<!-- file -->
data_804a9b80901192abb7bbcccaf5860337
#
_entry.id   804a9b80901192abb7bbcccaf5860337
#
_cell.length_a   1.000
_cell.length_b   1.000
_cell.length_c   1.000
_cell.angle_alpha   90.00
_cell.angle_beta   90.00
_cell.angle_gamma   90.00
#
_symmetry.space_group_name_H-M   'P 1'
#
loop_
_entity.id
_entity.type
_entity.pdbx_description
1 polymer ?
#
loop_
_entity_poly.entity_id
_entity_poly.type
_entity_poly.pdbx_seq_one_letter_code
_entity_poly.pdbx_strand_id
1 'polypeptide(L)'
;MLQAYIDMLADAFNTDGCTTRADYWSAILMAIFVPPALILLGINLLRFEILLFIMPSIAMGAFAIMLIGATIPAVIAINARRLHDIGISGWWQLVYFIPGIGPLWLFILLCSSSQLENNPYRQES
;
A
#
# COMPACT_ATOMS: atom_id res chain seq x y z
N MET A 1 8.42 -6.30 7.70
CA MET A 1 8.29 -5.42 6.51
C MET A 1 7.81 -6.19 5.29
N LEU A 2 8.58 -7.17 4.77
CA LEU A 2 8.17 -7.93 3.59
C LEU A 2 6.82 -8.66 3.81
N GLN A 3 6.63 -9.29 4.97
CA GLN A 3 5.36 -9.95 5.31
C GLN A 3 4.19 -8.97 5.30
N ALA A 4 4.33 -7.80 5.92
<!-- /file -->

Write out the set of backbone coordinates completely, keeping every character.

data_804a9b80901192abb7bbcccaf5860337
#
_entry.id   804a9b80901192abb7bbcccaf5860337
#
_cell.length_a   1.000
_cell.length_b   1.000
_cell.length_c   1.000
_cell.angle_alpha   90.00
_cell.angle_beta   90.00
_cell.angle_gamma   90.00
#
_symmetry.space_group_name_H-M   'P 1'
#
loop_
_entity.id
_entity.type
_entity.pdbx_description
1 polymer ?
#
loop_
_entity_poly.entity_id
_entity_poly.type
_entity_poly.pdbx_seq_one_letter_code
_entity_poly.pdbx_strand_id
1 'polypeptide(L)'
;MLQAYIDMLADAFNTDGCTTRADYWSAILMAIFVPPALILLGINLLRFEILLFIMPSIAMGAFAIMLIGATIPAVIAINARRLHDIGISGWWQLVYFIPGIGPLWLFILLCSSSQLENNPYRQES
;
A
#
# COMPACT_ATOMS: atom_id res chain seq x y z
N MET A 1 8.42 -6.30 7.70
CA MET A 1 8.29 -5.42 6.51
C MET A 1 7.81 -6.19 5.29
N LEU A 2 8.58 -7.17 4.77
CA LEU A 2 8.17 -7.93 3.59
C LEU A 2 6.82 -8.66 3.81
N GLN A 3 6.63 -9.29 4.97
CA GLN A 3 5.36 -9.95 5.31
C GLN A 3 4.19 -8.97 5.30
N ALA A 4 4.33 -7.80 5.92